George Eaton is political editor of the New Statesman.

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Theresa May’s stage-managed election campaign keeps the public at bay

Jeremy Corbyn’s approach may be chaotic, but at least it’s more authentic.

The worst part about running an election campaign for a politician? Having to meet the general public. Those ordinary folk can be a tricky lot, with their lack of regard for being on-message, and their pesky real-life concerns.

But it looks like Theresa May has decided to avoid this inconvenience altogether during this snap general election campaign, as it turns out her visit to Leeds last night was so stage-managed that she barely had to face the public.

Accusations have been whizzing around online that at a campaign event at the Shine building in Leeds, the Prime Minister spoke to a room full of guests invited by the party, rather than local people or people who work in the building’s office space.

The Telegraph’s Chris Hope tweeted a picture of the room in which May was addressing her audience yesterday evening a little before 7pm. He pointed out that, being in Leeds, she was in “Labour territory”:

But a few locals who spied this picture online claimed that the audience did not look like who you’d expect to see congregated at Shine – a grade II-listed Victorian school that has been renovated into a community project housing office space and meeting rooms.

“Ask why she didn’t meet any of the people at the business who work in that beautiful building. Everyone there was an invite-only Tory,” tweeted Rik Kendell, a Leeds-based developer and designer who says he works in the Shine building. “She didn’t arrive until we’d all left for the day. Everyone in the building past 6pm was invite-only . . . They seemed to seek out the most clinical corner for their PR photos. Such a beautiful building to work in.”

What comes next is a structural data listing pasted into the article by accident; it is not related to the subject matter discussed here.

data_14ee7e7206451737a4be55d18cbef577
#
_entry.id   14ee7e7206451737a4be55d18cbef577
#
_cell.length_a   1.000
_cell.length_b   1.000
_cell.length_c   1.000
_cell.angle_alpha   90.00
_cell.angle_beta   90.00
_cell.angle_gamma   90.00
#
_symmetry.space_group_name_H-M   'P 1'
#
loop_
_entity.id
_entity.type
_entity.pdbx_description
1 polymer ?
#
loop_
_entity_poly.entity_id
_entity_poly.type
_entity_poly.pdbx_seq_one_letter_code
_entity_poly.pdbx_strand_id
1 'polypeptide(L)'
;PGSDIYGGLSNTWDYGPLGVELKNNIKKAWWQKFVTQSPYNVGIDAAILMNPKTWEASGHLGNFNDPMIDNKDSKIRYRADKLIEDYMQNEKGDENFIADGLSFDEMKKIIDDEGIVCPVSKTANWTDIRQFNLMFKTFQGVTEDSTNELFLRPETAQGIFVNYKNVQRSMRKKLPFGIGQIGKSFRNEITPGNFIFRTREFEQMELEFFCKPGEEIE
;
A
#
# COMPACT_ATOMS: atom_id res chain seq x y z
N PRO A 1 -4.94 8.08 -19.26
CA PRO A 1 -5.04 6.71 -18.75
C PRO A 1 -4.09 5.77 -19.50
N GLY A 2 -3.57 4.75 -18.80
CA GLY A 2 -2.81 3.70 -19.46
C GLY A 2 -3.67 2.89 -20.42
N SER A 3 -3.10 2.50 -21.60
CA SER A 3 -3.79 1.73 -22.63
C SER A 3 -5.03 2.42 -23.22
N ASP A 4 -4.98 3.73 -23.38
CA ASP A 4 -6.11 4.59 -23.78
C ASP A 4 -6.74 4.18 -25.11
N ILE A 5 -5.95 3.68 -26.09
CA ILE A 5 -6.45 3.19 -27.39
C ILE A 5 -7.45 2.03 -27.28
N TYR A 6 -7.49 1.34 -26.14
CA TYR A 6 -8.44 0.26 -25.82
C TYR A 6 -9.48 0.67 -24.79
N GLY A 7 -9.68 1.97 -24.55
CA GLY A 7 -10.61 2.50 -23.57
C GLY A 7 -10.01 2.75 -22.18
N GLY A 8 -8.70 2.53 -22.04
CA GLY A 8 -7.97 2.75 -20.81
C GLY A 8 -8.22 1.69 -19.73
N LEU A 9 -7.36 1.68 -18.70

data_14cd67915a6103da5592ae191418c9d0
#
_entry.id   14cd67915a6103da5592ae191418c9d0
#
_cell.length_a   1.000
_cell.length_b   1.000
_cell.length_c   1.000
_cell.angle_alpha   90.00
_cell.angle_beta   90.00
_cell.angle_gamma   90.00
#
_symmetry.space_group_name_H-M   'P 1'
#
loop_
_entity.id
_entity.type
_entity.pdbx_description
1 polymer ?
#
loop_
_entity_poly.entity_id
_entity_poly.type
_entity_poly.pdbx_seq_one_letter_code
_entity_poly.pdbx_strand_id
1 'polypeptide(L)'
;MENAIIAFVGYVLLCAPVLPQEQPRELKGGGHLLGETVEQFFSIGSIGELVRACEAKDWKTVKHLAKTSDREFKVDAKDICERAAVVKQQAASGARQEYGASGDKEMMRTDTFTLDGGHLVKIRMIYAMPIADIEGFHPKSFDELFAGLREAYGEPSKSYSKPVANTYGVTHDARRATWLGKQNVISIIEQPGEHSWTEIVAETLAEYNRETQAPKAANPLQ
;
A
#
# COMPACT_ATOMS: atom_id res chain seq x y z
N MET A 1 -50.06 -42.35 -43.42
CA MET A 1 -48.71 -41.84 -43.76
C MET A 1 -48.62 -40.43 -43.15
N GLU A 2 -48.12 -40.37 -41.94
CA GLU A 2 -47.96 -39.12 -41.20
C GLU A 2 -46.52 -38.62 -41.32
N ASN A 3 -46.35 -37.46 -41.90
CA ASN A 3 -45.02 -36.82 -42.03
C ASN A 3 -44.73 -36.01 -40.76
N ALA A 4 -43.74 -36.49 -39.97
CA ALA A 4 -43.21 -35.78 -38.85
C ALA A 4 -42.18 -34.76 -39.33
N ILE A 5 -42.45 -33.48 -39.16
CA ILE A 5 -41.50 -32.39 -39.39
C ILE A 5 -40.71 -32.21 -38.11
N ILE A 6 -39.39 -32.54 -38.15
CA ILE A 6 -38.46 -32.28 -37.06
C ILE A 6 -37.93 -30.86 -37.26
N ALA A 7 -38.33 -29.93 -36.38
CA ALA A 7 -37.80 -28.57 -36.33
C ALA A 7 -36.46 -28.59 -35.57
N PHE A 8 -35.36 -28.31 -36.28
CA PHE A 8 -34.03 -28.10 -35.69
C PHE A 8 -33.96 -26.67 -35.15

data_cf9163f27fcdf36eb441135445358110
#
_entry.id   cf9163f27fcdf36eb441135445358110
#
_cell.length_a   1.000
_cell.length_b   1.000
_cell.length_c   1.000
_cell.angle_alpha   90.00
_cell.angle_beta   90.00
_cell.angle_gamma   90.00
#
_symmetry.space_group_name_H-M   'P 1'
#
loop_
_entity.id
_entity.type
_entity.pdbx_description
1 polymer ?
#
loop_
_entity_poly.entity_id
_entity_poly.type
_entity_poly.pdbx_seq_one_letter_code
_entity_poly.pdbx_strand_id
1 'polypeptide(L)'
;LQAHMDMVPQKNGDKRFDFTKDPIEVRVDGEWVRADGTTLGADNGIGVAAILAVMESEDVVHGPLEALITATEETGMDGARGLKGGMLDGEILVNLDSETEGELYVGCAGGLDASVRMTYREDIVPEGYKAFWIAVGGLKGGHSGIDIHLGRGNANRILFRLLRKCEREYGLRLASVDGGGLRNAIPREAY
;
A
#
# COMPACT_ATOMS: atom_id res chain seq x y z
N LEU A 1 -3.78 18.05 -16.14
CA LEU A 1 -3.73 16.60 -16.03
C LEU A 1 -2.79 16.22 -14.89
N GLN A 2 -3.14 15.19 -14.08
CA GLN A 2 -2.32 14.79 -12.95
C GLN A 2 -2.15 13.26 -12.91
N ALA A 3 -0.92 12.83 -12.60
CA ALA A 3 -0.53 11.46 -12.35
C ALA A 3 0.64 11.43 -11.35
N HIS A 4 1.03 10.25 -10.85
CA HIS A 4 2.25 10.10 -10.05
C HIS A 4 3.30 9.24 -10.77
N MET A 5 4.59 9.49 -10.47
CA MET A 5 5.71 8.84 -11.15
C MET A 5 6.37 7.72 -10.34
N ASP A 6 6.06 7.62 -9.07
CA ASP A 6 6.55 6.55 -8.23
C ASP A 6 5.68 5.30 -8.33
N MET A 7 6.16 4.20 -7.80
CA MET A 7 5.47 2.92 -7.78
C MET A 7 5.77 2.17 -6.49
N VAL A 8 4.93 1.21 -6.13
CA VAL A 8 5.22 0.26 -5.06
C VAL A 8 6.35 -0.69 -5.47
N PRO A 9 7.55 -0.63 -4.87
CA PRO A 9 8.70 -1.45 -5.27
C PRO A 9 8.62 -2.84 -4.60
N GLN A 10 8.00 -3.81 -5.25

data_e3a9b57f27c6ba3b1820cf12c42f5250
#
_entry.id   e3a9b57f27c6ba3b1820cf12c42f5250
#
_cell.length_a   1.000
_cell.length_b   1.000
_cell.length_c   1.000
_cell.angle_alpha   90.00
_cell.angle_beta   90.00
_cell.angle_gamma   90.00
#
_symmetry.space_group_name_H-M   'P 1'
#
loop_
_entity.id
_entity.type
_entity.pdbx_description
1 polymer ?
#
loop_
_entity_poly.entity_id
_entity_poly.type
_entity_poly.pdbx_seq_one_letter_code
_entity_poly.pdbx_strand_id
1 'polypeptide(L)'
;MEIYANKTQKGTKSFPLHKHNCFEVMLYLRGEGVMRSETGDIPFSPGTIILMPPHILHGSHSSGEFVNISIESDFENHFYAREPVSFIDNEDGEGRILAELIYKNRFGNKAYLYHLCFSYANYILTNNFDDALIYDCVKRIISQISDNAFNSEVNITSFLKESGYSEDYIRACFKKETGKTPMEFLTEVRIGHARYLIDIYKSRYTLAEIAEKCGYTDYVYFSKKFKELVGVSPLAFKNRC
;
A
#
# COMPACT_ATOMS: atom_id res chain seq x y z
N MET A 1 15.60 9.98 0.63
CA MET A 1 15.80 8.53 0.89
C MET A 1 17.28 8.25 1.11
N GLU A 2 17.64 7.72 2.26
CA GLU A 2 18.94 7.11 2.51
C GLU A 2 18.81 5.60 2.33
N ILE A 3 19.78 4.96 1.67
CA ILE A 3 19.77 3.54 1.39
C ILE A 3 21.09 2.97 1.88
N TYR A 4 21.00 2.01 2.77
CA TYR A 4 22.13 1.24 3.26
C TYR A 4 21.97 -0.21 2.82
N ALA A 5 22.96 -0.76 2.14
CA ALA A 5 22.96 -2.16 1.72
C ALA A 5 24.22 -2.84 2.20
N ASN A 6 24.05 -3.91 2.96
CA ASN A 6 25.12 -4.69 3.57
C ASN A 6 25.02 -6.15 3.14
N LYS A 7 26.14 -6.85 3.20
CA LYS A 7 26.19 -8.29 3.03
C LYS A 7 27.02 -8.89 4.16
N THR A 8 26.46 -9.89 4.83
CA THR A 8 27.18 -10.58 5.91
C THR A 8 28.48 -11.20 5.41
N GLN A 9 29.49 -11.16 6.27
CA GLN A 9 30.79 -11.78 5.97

Other tweeters also found the snapshot jarring:

Shine’s founders have pointed out that they didn’t host or invite Theresa May – rather the party hired out the space for a private event: “All visitors pay for meeting space in Shine and we do not seek out, bid for, or otherwise host any political parties,” wrote managing director Dawn O'Keefe. The guestlist was not down to Shine, but to the Tory party.

The audience consisted of journalists and around 150 Tory activists, according to the Guardian. This was instead of employees from the 16 offices housed in the building. I have asked the Conservative Party for clarification of who was in the audience and whether it was invite-only and am awaiting its response.

Jeremy Corbyn accused May of “hiding from the public”, and local Labour MP Richard Burgon commented that, “like a medieval monarch, she simply briefly relocated her travelling court of admirers to town and then moved on without so much as a nod to the people she considers to be her lowly subjects”.

But it doesn’t look like the Tories’ painstaking stage-management is a fool-proof plan. Having uniform audiences of the party faithful on the campaign trail seems to be confusing the Prime Minister somewhat. During a visit to a (rather sparsely populated) factory in Clay Cross, Derbyshire, yesterday, she appeared to forget where exactly on the campaign trail she was:

The management of Corbyn’s campaign has also resulted in gaffes – but for opposite reasons. A slightly more chaotic approach has led to him facing the wrong way, with his back to the cameras.

Corbyn’s blunder is born out of his instinct to address the crowd rather than the cameras – May’s problem is the other way round. Both, however, seem far more comfortable talking to the party faithful, even if they are venturing out of safe seat territory.

Anoosh Chakelian is senior writer at the New Statesman.